“He did away with the pagan [idolatrous] priests appointed by the kings of Judah to burn incense on the high places of the towns of Judah and on those around Jerusalem—those who burned incense to Baal, to the sun and moon, to the constellations and to all the starry hosts” (2 Kings 23:5). 

זכרון

Zikkaron is another Hebrew word for ‘pagan’ and means ‘memorial.’

“Behind your doors and your doorposts you have put your pagan [memorial] symbols. Forsaking me, you uncovered your bed, you climbed into it and opened it wide; you made a pact with those whose beds you love, and you looked with lust on their naked bodies” (Isaiah 57:8). 

“The enemy laid hands on all her treasures; she saw pagan nations enter her sanctuary— those you had forbidden to enter your assembly” (Lamentations 1:10). 

In this verse there is only the word goy or nations.  There is no separate reference to pagan which suggests that the translators added it to differentiate from Isaiah 56:6-7 when foreigners from all nations [goyim] will come to worship God on His holy mountain.  Whatever the reason, the nations entering the sanctuary had been forbidden to enter.  Lamentations is about the destruction of Jerusalem and the Temple.  During the days of Antiochus Epiphanes, the goyim, the Greeks, entered the sanctuary and defiled it with pig’s blood.  Thus their actions were pagan, but they were will goyim.  

טמא

Tame is another Hebrew word for ‘pagan’ and means ‘unclean.’

“‘Your wife will become a prostitute in the city, and your sons and daughters will fall by the sword. Your land will be measured and divided up, and you yourself will die in a pagan [unclean] country. And Israel will surely go into exile, away from their native land” (Amos 7:17). 

Greek Words for Pagan

“If they still refuse to listen, tell it to the church; and if they refuse to listen even to the church, treat them as you would a pagan [nation] or a tax collector” (Matthew 18:17). 

The Greek word for pagan in this verse is ethnikos with comes from ethnos and means ‘nations’.  It is mistranslated numerous times as ‘pagan’ and ‘gentile’ and not its intended meaning of ‘nations.’  Those who refuse discipline in the Body of Messiah are to be treated as one would treat an outsider, one of the ‘nations.’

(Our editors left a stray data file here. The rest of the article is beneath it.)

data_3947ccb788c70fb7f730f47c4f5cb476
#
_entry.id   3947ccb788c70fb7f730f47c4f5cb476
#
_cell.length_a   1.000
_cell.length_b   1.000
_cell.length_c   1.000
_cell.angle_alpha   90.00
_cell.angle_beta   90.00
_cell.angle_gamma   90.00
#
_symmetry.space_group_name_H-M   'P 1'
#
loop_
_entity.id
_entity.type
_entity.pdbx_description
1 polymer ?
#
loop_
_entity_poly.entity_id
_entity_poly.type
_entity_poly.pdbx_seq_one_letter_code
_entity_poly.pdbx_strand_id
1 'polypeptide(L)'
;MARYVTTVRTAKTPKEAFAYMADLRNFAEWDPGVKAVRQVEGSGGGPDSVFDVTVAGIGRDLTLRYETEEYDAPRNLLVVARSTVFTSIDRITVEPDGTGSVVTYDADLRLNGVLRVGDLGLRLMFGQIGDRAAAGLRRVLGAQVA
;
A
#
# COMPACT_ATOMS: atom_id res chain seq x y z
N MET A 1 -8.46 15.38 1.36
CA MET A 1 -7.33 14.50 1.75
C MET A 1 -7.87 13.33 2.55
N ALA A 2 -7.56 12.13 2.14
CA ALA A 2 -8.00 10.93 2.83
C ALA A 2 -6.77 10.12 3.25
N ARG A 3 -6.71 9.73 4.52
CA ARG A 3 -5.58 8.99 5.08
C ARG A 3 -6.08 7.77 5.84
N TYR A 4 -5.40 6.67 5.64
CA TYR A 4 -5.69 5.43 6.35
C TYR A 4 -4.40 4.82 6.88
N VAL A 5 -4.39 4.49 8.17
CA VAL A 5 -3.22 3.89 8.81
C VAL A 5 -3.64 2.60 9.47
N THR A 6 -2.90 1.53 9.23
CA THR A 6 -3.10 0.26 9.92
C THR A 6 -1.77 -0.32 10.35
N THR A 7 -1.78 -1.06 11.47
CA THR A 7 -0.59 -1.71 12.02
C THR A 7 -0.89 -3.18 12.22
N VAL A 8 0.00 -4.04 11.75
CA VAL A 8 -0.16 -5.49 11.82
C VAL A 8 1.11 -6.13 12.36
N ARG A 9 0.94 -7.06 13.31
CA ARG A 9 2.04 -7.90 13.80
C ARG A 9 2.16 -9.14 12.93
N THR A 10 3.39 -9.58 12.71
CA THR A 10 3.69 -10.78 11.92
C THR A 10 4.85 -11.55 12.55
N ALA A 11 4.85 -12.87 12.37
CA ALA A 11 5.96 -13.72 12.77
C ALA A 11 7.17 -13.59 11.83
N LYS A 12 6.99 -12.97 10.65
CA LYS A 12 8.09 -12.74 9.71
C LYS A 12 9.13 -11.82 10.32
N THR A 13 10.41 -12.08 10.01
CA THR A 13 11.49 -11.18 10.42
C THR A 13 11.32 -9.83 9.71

“For the pagan [nations of the] world runs after all such things, and your Father knows that you need them” (Luke 12:30). 

The Greek word for pagan in this verse is ethnos and means ‘nations.’ Again, there is no specific word for pagan in this verse.  

“Do not be idolaters, as some of them were; as it is written: “The people sat down to eat and drink and got up to indulge in pagan revelry” (1 Corinthians 10:7). 

The Greek word for pagan here is paizo and means ‘indulge in pagan revelry.’   It is only used once this way in all of Scripture.   Nations, unclean, memorial and idolatrous have been substituted with the word ‘pagan’ and even ‘gentile’ creating a mistranslation of the Scriptures and ultimately a division within the Body of Messiah. 

“But if their transgression means riches for the world, and their loss means riches for the Gentiles [ethnos], how much greater riches will their full inclusion bring!  I am talking to you Gentiles [ethnos]. Inasmuch as I am the apostle to the Gentiles [ethnos], I take pride in my ministry in the hope that I may somehow arouse my own people [Isra’el]  to envy and save some of them” (Romans 11:12-14). 

The  mistranslation of the words goy and ethnos into ‘pagan’ and ‘gentile’ in this passage creates an identity crisis in the Body of Messiah.  Those of the nations, the goyim, though they may be living among ‘pagans’ are not always ‘pagan’ and learning the ‘ways of the nations’.   They are living in the nations because of the foresight of God who knew His people would be dispersed among the ‘nations’.   Those of the goyim or ethnos who have put their faith in Yeshua have the responsibility to make Isra’el envious for their Messiah.

©2011 Tentstake Ministries

Throw, Cast – Hebrew: Yarah

ירה

Yarah in Hebrew means ‘to throw, to cast, direct, teach, instruct’ 

“But I will teach (yarah) you the good and right way” (1 Samuel 12:23).

This is the root of the word Torah and suggests that Torah is like a target.  As we try to throw or ‘shoot an arrow’ toward the target and miss, this is known as sin.  From this understanding comes the definition of sin as ‘missing the mark.’

Hebrew Word Pictures

Yod – ‘Closed Hand’ means ‘finished work’

Resh – ‘A Head’ means ‘authority or leader’

Hey – ‘A Window’ means ‘reveal or behold

yarah – finished work of the leader revealed

©2011 Tentstake Ministries